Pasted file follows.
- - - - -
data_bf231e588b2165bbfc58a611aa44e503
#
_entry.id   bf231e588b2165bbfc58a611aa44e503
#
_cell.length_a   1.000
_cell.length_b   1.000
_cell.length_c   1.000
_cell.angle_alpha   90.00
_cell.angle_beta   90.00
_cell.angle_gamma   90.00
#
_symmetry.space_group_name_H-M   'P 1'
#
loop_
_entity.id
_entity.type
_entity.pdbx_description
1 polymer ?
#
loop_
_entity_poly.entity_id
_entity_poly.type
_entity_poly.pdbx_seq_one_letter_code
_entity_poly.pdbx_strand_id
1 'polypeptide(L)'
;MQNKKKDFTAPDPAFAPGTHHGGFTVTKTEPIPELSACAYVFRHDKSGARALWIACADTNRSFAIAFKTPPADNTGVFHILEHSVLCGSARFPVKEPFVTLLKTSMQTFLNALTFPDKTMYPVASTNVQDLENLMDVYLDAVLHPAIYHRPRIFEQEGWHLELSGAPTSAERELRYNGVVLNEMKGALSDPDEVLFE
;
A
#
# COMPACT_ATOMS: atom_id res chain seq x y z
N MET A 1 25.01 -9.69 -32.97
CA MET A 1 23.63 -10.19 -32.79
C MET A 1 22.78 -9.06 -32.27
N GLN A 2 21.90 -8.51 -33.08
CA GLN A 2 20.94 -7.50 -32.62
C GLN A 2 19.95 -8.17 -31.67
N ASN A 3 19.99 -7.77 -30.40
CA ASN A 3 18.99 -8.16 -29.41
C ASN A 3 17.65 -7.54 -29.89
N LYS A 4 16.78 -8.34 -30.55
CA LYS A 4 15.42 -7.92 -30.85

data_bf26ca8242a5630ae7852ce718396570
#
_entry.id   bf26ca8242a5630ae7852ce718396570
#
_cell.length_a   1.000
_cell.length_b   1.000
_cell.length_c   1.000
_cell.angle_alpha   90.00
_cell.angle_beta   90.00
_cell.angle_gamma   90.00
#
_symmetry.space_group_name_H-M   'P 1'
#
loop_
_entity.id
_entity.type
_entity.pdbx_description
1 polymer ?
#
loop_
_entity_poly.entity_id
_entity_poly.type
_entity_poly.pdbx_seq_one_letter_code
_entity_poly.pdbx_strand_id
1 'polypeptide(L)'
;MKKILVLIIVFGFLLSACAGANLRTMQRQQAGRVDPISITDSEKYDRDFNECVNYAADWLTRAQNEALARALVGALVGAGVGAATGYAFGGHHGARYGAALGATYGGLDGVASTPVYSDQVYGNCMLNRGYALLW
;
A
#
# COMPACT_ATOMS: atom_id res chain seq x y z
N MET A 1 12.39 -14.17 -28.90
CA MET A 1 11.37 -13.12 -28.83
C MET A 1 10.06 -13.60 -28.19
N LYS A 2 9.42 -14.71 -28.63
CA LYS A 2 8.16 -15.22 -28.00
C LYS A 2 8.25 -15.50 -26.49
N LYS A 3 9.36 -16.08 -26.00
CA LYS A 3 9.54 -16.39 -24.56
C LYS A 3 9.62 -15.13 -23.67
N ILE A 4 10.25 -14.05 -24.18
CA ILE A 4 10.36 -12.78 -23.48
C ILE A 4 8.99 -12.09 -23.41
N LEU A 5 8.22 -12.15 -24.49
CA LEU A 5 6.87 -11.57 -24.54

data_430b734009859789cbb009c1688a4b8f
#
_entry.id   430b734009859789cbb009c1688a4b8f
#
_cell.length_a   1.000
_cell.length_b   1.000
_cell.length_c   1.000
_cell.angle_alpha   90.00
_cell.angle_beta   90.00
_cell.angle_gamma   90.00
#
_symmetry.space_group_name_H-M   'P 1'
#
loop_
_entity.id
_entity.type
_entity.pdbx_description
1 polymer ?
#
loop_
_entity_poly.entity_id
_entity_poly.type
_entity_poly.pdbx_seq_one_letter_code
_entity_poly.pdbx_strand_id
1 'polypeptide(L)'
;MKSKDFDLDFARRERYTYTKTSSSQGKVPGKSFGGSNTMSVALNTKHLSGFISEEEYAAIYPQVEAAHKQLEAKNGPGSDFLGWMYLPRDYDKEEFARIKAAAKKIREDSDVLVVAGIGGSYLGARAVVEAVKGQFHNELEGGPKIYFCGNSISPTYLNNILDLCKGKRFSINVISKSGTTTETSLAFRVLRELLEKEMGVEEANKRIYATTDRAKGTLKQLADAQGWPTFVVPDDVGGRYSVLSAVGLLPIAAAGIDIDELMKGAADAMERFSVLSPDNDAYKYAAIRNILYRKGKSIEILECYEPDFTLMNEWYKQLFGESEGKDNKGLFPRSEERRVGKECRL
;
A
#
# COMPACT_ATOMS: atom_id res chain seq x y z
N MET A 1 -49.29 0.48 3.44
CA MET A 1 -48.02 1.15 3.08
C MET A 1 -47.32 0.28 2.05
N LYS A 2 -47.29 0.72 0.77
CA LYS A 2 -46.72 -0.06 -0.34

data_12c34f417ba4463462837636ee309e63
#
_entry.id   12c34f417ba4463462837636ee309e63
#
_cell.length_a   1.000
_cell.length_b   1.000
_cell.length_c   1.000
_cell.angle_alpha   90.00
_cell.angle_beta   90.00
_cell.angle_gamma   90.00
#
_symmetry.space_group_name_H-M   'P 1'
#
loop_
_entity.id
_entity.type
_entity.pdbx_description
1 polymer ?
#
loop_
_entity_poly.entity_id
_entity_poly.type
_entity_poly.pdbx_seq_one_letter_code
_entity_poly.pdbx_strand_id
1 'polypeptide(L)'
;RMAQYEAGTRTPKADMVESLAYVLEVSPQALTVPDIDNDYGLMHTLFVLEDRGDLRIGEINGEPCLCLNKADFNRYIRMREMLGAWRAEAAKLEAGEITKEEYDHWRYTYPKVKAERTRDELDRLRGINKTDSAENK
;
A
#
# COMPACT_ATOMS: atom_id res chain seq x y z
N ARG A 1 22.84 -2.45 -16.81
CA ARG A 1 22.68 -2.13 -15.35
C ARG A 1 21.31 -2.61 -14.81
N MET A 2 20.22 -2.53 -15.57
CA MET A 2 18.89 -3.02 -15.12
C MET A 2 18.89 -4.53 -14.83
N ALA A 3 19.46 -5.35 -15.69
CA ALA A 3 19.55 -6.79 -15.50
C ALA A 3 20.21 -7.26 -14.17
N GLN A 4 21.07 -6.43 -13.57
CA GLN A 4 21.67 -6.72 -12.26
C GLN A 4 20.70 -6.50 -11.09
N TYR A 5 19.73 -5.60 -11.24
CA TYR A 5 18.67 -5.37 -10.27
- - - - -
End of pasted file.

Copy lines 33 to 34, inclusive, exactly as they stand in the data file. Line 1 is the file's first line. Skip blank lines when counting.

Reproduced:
C MET A 1 22.78 -9.06 -32.27
N GLN A 2 21.90 -8.51 -33.08